FRANKFORT — State Senate budget negotiators offered on Friday to accept the House plan for funding various programs and eliminating two school days, but said no to new debt for construction projects and tax changes.
But House Speaker Greg Stumbo, D-Prestonsburg, said his chamber could not accept the Senate offer without a plan for new construction projects to create jobs.
That leaves the House and Senate at an impasse after days of budget negotiations.
Senate President David Williams, R-Burkesville, told reporters late Friday that he hopes the House will accept the Senate proposal, which goes along with the House plan for a one-year budget, so that state lawmakers can approve a spending plan Wednesday, when they reconvene to wrap up this year's legislative session.
Shortly afterward, Stumbo said in a statement that he was "disappointed that this latest Senate proposal again does not address the issue of jobs creation."
House budget negotiators initially proposed about $1 billion in bonded indebtedness for various construction projects to create jobs and had pared that amount to about $317 million—$169 million for water and sewer, $121.4 million for miscellaneous projects and $26.5 million for schools.
Stumbo said House leaders "spent all week in Frankfort with the hope that we could re-start budget negotiations as soon as possible, a request we made known to Senate leaders.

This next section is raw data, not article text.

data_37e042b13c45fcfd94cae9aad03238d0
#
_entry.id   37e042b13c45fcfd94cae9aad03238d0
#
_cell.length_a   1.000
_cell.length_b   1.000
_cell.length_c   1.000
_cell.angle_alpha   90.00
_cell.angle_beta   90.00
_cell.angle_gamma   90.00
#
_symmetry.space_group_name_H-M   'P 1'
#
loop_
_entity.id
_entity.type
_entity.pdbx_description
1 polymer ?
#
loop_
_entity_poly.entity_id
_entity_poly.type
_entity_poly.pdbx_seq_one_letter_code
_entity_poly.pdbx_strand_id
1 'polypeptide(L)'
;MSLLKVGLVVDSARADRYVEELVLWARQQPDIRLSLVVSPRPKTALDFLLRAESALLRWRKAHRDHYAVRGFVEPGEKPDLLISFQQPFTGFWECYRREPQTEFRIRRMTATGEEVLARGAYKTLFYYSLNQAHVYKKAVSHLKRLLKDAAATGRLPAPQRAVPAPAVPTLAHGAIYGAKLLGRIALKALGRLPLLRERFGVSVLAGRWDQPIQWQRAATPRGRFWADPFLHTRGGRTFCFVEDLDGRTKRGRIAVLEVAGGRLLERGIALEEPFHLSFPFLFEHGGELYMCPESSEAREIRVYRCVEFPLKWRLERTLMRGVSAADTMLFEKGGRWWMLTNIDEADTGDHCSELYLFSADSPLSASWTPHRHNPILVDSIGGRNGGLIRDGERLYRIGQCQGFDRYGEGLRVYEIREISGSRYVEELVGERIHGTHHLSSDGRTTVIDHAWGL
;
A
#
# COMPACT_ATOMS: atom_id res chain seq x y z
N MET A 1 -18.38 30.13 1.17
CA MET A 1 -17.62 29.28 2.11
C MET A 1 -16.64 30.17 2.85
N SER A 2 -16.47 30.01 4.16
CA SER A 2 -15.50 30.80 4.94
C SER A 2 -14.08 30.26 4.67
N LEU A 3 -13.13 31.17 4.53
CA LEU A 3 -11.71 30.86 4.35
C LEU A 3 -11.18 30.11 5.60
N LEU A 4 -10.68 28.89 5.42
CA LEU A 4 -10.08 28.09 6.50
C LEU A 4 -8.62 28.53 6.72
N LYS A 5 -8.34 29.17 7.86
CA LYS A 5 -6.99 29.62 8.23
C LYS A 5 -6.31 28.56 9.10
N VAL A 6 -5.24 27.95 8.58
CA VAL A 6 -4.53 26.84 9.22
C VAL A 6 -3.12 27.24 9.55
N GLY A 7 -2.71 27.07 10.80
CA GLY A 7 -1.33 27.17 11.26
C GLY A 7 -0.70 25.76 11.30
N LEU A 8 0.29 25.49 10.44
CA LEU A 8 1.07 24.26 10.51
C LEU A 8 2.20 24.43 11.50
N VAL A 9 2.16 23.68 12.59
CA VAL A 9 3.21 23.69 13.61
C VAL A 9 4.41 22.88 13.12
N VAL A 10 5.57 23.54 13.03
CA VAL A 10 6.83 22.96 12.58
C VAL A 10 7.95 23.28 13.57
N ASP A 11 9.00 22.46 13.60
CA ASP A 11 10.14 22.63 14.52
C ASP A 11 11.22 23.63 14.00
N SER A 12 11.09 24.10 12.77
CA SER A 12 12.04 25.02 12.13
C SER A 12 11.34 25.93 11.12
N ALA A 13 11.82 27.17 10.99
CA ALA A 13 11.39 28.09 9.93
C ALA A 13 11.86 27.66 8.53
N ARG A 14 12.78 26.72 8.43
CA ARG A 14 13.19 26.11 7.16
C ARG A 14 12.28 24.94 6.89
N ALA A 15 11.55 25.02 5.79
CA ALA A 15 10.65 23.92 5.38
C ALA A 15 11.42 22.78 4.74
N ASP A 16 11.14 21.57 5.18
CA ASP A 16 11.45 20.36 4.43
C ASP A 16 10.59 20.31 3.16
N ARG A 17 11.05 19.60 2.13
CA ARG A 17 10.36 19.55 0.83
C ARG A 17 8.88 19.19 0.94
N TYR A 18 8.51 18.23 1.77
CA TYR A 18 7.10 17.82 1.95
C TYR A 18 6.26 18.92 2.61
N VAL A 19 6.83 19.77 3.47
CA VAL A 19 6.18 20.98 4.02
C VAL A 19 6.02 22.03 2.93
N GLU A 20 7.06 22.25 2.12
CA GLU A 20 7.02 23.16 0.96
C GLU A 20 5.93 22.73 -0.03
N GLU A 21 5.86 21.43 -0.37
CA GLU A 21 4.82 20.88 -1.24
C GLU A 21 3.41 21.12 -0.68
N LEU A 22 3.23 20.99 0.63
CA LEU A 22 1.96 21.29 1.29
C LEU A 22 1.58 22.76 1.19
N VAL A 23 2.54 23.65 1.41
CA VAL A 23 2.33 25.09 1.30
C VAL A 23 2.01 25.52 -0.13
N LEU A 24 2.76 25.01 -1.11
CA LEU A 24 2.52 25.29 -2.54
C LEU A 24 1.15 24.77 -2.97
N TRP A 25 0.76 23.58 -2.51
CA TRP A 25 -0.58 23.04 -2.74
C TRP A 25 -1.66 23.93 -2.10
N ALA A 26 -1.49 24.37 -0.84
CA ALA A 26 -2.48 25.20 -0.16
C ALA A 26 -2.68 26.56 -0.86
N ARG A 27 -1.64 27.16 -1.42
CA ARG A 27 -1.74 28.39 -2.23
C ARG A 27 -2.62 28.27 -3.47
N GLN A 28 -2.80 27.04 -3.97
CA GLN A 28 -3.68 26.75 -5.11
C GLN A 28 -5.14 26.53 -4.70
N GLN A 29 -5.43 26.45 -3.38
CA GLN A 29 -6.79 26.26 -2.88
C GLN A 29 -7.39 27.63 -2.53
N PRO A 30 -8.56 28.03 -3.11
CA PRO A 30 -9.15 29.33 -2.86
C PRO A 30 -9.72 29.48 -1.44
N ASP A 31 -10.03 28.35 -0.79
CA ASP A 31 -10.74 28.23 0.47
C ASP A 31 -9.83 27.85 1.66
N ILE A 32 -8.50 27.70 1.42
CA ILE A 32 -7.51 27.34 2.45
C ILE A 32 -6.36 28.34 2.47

"When it became clear that this would not happen, we sent President Williams our proposal this afternoon. We did not get a response, however, until 5:35 p.m., well after we were gone."
Stumbo said he was glad that the Senate agrees that funding for schools and Medicaid needs to be protected.
"However, the House remains vigilant in its commitment to the Kentucky Jobs for Kentucky Families program, and on behalf of the working families of the state, we cannot accept any proposal that does not create a significant amount of jobs throughout the commonwealth to help Kentucky's working families through this terrible recession.
"All of the Senate proposals to date have failed to address the need for job creation, the centerpiece of the House budget."
The Democratic-controlled House and Republican-led Senate have been at an impasse over the final form of the state's spending plan for about two weeks.
If they cannot reach an agreement by midnight Thursday, Gov. Steve Beshear likely would have to call a special legislative session to produce a budget by the new fiscal year, which begins July 1.
If no budget is approved by then, certain non-essential state services could shut down.
The Senate offer on Friday accepted House proposals to capture about $16.8 million in new revenue. That included $5.5 million from attorney general settlement fees and $10 million from biodiesel and ethanol tax credits.
The Senate also agreed to maintain basic school funding at its current level and eliminate two instructional days from the state's school calendar.
The House and Senate budget negotiators have no scheduled meetings. Lawmakers are to return to the Capitol Wednesday.